Lead: If the airplane was ever to become more than an object of sport or tool of war, it had to be flown at night and in bad weather.

Intro.: A Moment in Time with Dan Roberts.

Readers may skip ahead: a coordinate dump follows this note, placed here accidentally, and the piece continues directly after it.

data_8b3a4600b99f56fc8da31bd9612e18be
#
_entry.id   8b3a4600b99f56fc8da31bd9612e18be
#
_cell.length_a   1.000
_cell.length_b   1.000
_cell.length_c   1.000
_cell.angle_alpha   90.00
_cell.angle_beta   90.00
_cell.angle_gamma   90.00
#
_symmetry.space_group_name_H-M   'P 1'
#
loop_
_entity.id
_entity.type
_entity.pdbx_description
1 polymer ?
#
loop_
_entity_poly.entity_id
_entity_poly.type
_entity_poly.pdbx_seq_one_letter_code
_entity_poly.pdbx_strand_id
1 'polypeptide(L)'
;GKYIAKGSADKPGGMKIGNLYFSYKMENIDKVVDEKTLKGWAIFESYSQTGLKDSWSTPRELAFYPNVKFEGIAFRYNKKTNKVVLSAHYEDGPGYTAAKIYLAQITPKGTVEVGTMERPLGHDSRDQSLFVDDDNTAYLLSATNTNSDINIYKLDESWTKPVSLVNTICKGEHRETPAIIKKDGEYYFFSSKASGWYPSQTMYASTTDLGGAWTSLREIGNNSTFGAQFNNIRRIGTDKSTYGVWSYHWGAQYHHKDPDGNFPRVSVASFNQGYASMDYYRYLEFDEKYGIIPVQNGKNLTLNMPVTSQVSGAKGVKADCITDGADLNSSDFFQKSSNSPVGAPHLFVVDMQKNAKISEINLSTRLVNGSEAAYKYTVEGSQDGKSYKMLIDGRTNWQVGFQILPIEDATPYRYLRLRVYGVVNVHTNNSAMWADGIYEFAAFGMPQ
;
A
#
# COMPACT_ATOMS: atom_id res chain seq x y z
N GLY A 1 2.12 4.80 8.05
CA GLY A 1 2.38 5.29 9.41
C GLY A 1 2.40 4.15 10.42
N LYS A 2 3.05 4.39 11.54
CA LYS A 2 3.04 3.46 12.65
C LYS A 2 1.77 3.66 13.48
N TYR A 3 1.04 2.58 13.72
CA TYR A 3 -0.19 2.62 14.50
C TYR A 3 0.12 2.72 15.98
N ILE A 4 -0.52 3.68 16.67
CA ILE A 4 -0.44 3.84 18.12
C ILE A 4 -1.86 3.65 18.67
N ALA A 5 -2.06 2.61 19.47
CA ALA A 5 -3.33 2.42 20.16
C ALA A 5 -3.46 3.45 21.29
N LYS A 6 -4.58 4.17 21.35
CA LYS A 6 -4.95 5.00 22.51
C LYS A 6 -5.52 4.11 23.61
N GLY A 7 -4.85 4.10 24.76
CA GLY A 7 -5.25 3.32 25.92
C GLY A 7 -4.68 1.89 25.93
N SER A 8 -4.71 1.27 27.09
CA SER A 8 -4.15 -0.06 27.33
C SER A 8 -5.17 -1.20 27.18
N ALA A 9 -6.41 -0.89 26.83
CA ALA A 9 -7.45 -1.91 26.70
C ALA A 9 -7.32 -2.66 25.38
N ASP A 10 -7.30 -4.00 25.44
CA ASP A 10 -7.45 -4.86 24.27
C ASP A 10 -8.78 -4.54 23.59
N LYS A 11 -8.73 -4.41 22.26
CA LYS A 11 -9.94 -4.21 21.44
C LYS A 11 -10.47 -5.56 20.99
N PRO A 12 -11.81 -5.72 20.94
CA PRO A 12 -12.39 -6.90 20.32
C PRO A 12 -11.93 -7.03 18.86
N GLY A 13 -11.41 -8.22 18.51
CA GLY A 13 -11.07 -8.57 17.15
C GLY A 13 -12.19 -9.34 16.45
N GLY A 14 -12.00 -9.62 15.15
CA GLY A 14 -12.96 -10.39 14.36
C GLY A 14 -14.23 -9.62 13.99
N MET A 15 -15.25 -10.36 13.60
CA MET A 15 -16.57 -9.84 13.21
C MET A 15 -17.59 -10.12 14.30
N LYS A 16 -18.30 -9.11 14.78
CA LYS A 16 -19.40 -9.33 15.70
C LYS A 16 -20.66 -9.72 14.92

Content: The enormous potential for aviation was beginning to be felt in the early 1920s but flying at night and during bad weather was hazardous and unreliable and posed serious limitations on the airplane in carrying cargo and passengers. Planes could compete with the railroads because of their speed but trains were far more reliable and in the case of mishap did not bounce as high. Often aviators would be caught in fog or lose sight of the ground at night, become disoriented, lose control of their aircraft, and crash, more often than not with fatal consequences.

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